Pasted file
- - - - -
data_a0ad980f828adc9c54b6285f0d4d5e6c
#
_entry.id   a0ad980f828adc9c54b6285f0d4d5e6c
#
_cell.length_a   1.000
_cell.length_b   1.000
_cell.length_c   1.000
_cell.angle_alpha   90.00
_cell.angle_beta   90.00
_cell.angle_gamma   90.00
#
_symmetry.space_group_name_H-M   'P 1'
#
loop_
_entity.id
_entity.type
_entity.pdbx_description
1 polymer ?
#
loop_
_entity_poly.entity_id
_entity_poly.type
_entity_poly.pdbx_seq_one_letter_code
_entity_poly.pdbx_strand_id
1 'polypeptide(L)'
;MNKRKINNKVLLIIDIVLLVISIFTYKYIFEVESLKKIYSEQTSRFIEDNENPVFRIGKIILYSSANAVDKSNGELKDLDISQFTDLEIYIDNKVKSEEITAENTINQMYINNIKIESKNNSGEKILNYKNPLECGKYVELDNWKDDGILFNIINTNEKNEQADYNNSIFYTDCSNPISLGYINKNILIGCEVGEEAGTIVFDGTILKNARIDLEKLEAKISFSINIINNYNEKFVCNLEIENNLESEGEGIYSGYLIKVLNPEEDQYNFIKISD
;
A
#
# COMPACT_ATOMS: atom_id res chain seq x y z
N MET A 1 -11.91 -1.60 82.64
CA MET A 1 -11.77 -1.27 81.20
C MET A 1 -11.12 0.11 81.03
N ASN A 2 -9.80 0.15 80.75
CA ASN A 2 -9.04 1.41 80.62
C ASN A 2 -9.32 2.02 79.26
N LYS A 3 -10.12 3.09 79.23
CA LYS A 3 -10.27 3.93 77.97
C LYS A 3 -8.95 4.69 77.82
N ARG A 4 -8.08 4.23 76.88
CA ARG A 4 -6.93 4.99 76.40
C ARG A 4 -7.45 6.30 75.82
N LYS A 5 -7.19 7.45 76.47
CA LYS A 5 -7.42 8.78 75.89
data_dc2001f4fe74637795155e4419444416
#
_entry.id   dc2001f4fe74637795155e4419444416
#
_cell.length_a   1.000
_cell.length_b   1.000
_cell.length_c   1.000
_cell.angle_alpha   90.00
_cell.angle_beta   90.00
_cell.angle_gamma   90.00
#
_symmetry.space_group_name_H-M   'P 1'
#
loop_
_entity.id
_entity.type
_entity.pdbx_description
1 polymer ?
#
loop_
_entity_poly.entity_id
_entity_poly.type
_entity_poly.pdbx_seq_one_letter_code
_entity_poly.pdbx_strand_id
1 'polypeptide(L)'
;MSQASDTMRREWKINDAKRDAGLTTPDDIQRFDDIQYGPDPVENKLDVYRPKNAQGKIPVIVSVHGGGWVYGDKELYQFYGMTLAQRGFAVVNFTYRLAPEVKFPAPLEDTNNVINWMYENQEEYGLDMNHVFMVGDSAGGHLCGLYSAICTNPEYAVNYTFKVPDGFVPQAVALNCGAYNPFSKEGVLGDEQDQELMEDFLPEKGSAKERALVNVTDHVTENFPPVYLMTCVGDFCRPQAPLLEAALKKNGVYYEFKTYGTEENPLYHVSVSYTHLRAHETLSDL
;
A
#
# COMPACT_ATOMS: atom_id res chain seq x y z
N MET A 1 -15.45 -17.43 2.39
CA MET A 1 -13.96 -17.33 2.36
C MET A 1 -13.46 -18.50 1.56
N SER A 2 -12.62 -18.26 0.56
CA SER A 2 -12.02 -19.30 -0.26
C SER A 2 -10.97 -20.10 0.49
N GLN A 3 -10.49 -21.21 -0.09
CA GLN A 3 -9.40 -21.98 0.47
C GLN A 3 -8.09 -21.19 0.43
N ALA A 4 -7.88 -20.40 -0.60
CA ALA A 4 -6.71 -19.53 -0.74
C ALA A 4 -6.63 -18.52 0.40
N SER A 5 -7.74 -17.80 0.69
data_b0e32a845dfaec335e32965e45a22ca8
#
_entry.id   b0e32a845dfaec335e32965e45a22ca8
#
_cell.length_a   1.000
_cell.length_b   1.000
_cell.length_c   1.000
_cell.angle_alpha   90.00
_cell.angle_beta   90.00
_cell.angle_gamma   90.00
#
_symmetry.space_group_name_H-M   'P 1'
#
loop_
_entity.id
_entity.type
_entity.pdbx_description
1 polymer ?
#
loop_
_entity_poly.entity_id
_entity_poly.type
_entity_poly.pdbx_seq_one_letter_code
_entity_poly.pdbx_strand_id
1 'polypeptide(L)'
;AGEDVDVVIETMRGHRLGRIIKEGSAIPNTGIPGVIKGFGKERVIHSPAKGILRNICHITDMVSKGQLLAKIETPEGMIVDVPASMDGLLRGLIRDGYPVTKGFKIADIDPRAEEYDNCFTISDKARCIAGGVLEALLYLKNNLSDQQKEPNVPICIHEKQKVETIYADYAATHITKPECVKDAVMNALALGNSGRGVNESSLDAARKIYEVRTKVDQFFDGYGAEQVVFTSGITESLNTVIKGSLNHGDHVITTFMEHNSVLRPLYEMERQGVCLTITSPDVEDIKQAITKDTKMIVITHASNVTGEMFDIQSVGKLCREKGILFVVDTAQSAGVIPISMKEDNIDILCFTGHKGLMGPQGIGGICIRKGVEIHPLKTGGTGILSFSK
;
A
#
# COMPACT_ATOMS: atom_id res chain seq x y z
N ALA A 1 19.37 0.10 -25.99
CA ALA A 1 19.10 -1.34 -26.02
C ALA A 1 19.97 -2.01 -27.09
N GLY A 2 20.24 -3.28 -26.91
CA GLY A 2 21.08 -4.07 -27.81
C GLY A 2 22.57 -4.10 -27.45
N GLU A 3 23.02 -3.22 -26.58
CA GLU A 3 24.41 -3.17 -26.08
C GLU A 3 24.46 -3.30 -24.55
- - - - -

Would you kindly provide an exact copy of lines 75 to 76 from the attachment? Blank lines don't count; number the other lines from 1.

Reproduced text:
N MET A 1 -15.45 -17.43 2.39
CA MET A 1 -13.96 -17.33 2.36